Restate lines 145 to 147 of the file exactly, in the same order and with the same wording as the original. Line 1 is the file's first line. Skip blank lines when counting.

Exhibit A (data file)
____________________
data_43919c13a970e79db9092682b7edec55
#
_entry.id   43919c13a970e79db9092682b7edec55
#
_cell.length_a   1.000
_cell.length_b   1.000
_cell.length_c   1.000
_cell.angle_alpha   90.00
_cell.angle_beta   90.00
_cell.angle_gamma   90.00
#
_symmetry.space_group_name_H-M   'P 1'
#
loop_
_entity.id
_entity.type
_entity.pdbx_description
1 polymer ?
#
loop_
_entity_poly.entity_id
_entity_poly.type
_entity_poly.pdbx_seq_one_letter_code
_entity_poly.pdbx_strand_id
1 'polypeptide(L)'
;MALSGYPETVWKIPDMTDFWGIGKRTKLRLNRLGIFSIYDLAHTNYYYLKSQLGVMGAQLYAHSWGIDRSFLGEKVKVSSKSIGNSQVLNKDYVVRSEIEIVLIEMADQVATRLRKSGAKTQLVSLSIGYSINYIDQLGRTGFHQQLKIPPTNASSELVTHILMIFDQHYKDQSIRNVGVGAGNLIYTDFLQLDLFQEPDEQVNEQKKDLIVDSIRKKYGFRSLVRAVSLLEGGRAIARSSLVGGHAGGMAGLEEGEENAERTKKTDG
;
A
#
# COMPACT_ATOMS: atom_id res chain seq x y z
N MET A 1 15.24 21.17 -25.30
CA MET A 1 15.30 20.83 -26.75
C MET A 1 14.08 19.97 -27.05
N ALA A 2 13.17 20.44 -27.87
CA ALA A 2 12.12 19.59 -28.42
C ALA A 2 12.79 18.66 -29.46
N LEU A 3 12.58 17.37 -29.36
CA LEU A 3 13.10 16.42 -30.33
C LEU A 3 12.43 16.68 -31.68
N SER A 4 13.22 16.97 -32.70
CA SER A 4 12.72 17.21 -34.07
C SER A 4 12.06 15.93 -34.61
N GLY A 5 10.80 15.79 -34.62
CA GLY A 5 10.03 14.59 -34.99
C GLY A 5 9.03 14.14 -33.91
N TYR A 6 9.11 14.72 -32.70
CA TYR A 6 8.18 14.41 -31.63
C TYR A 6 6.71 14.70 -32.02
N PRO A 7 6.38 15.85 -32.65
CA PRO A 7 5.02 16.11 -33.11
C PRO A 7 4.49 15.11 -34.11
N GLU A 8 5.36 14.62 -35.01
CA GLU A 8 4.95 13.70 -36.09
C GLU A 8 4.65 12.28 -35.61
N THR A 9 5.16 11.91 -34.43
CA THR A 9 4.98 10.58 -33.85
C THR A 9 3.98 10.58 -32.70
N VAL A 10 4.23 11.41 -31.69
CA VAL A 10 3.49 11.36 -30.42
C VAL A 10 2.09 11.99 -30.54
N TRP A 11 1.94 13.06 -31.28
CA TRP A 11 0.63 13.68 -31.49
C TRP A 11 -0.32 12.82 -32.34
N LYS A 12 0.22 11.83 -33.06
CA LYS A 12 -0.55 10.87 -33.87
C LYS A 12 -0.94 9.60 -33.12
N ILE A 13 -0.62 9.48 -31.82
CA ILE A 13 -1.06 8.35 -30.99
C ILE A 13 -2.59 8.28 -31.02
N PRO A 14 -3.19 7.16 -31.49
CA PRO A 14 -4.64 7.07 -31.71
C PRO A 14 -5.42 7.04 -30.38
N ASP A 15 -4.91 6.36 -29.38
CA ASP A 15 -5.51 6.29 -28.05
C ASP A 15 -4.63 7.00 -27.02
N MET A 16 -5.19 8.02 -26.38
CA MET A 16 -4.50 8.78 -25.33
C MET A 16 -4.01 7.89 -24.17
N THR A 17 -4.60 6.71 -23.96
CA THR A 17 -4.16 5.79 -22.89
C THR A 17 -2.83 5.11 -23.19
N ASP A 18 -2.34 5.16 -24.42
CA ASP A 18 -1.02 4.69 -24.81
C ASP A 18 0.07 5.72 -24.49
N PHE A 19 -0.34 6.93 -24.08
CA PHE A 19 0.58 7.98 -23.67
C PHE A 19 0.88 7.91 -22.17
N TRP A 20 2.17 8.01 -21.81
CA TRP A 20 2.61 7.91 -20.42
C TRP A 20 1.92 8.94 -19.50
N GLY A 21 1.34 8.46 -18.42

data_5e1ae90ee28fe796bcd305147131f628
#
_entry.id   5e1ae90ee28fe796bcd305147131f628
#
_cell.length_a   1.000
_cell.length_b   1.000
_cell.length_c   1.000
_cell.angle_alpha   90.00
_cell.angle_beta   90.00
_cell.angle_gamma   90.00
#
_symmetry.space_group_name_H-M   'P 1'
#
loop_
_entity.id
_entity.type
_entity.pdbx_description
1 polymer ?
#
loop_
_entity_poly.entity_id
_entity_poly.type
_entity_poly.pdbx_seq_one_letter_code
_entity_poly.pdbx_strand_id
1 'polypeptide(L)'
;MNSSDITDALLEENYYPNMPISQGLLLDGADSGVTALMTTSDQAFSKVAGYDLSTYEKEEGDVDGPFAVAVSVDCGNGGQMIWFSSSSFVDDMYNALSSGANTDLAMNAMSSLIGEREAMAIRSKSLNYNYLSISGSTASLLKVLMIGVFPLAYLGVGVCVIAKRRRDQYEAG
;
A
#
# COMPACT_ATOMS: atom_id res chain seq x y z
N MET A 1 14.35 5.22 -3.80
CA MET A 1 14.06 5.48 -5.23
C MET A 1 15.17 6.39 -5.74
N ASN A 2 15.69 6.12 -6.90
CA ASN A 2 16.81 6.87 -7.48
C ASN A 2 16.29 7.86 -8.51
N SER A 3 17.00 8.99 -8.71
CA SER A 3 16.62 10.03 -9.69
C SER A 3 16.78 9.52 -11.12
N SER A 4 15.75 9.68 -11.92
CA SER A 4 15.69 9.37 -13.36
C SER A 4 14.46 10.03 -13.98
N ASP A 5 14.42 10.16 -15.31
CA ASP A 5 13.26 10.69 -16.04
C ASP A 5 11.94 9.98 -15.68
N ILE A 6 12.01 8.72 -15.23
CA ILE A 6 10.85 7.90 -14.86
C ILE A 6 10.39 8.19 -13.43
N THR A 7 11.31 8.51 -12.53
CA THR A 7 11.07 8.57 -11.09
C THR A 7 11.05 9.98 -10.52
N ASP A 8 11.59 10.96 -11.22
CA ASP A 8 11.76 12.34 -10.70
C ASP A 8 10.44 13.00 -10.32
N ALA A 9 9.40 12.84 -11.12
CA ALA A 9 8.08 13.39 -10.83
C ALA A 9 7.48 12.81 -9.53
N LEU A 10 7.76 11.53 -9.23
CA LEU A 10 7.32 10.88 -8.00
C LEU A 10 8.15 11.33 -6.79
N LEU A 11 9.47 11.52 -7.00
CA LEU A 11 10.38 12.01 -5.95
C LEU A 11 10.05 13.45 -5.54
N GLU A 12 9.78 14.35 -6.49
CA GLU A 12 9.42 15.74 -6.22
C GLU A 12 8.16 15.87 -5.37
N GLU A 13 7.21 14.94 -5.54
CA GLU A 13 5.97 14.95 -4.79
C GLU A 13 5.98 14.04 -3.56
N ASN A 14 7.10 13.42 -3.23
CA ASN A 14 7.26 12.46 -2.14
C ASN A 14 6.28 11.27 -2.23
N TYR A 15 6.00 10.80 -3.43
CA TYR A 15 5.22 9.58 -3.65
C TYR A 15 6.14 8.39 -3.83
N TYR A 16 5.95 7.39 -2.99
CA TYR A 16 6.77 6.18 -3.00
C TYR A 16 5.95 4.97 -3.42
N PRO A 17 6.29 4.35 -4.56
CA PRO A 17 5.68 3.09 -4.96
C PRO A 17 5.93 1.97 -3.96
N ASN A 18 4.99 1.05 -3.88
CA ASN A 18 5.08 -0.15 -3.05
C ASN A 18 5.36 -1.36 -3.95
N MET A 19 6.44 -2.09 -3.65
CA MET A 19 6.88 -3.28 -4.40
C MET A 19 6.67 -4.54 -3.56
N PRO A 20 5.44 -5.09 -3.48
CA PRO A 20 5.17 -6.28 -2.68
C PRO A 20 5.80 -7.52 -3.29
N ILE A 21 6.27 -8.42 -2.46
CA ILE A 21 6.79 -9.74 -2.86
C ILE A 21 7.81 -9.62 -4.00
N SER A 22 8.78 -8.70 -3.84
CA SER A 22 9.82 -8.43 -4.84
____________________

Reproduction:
C ASP A 8 10.44 13.00 -10.32
N ALA A 9 9.40 12.84 -11.12
CA ALA A 9 8.08 13.39 -10.83